• Once we deduct those industries we are left with the "Total US excluding Industrial". The process is similar for Retail, but with fewer industries.
  • To arrive at the "Total US firms with 100+ employees" is an easy process; all we need do is deduct about 10 size categories from "Total US" to remove firms with less than 100 employees.
  • But to arrive at the "Total US firms with 100+ employees, excluding the Industrial and Retail sectors", we first need to remove the firms in those two sectors which have less than 100 employees, otherwise we would end up, quite literally, deducting a figure larger than the Total US, a logical non sequitur.
  • In summary, the overall calculation requires identifying and deducting hundreds of figures. We have suggested this task as a new Research Proposal

The Average Size of Office or Square Footage Required Per Employee

  • According to research conducted by the career advice firm Zippia, 150 to 175 square feet of office space is required per employee in order for them to work productively and comfortably, as shown by the image below.

  • It Zippia also concludes that notes that the amount of required space will vary from industry to industry, most industries provide at least 150 to 300 square feet of space per employee, including both work areas and all common areas or shared spaces.
  • These figures are generally consistent with data provided independently by the Space planning & employee experience advisory firm Office + Space IQ and the tenant consultancy firm Austin Tenant Advisors.

Average Number/Square Footage of Parking Spaces per Office Building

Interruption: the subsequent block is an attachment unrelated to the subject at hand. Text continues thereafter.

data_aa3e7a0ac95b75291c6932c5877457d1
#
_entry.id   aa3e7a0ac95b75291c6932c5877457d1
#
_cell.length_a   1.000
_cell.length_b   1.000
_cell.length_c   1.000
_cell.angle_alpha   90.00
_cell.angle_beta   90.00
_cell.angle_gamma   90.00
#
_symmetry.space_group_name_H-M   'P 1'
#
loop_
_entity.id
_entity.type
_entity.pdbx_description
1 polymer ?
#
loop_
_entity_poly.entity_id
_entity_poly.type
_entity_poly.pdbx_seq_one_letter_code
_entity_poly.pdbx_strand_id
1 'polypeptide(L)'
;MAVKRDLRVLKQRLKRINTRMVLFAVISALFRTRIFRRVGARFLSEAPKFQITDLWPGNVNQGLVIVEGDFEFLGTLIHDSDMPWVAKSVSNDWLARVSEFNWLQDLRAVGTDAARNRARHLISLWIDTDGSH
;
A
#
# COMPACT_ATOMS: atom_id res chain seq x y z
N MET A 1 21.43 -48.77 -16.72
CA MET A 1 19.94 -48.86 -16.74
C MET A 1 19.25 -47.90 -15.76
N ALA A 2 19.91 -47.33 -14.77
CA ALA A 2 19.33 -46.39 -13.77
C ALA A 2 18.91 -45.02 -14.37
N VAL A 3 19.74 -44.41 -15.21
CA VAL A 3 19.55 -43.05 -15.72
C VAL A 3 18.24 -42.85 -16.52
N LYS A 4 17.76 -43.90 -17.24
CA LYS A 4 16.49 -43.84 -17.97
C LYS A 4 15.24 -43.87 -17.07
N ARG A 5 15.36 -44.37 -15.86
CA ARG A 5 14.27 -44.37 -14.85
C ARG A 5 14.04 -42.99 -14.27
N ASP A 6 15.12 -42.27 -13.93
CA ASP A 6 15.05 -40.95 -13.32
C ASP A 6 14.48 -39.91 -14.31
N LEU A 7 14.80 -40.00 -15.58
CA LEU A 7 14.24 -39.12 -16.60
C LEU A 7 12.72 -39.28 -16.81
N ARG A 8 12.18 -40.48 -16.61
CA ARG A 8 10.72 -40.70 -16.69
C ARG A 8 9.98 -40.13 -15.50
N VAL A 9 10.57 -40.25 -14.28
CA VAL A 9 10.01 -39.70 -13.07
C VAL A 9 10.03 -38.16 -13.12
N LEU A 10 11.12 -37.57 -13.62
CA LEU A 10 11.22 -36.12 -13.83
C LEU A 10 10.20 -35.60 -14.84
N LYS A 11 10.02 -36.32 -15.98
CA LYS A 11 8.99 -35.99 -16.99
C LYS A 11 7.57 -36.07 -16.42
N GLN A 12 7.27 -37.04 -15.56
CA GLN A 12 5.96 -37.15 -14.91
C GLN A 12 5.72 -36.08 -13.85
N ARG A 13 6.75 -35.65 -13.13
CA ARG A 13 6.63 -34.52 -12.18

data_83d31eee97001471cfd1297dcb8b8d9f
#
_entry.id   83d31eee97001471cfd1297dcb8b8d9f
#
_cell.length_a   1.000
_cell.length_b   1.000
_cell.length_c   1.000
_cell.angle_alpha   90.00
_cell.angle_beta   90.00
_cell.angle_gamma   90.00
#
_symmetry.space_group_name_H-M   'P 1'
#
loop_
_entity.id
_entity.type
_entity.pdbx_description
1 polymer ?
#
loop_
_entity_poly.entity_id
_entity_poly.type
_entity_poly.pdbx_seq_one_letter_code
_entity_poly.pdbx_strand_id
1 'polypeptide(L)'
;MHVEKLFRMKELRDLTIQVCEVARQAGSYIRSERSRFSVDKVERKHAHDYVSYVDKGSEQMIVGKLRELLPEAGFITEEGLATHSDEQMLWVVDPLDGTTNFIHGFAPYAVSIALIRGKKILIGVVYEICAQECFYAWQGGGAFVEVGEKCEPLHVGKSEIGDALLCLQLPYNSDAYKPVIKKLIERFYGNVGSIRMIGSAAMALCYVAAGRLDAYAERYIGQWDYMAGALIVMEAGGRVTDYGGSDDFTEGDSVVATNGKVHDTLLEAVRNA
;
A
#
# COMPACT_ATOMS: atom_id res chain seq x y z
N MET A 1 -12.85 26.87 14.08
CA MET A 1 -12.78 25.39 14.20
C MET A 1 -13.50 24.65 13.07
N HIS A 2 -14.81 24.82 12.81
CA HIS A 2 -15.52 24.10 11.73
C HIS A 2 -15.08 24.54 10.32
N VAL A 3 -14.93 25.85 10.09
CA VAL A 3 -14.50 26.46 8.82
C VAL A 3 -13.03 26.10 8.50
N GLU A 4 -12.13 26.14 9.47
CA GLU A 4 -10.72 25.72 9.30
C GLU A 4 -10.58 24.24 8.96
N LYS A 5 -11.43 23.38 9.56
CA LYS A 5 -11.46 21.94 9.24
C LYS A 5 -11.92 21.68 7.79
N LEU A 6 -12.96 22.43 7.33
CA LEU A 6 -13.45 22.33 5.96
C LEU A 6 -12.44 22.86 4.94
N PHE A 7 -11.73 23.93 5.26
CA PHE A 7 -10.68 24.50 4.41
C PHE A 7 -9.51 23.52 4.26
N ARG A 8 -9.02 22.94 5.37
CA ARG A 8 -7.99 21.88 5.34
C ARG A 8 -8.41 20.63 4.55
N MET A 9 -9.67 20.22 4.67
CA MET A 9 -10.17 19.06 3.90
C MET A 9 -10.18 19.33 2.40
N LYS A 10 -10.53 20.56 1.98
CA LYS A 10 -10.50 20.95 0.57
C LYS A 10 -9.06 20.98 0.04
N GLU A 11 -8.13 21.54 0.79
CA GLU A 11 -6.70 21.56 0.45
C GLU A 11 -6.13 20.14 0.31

• The number of car parking spaces available per office building is usually governing by local building codes. These may vary from jurisdiction to jurisdiction. We did not find any office car space data in federal government reports. However, we did relevant information in a document produced by the Building Services & Code Enforcement office in Salt Lake City, Utah.
  • According to that .pdf document, in its jurisdiction, the number of off-street parking spaces required per office building is 2 to 5 car spaces for each 1,000 square feet of gross office floor space, depending on the type of business. For example, a financial establishment required to have 2 car spaces, a general office building 3 car spaces and a medical/dental office building is required to have 5 car spaces per 1,000 feet of gross office floor area.

Average Monthly Price per Parking Stall (leased and/or rented)

  • The cost of an office car parking stall varies state-to-state, city to city, and location-to=location. The cost of a downtown stall will be higher than a stall at the city periphery.
  • New World Economics has compiled a table showing the purchase cost of various car parking stations or lots across the US, as shown in the image below. Although the data extends well past the Wonder 2-year limit, the information may nevertheless be useful. For example, the Fort Worth garage, with a big 1,013 spaces, cost $23.336 million, which equates to $23,036 per space, not much more than the estimated $16,250 per space construction cost.

Research Strategy

For this report we relied on information from the most reliable and reputable sources available in the public domain.

Data on the number of firms comes from the US Census Bureau. Data of the number and size of commercial buildings and the total are contained by those building comes from the US Energy Information Administration.

Data on the average office space required per employee comes from the career advisory firm Zippia, and these were cross-checked against data published by the space planning & employee experience advisory firm Office + Space IQ and the tenant consultancy firm Austin Tenant Advisors.

Data on the cost of a car parking stall came from New World Economics. Although this data extends well past the usual 2-year limit imposed by Wonder, it may nevertheless be useful.

We were not able to provide the number of firms in the US with less than 100 employees excluding the Industrial and Retail sectors because the data is not presented in that aggregated form the Census Bureau. To arrive at the requested data is possible but requires hundreds of calculations. The calculations are simple but merely collating or linking the required in data from within a single spreadsheet is time-consuming.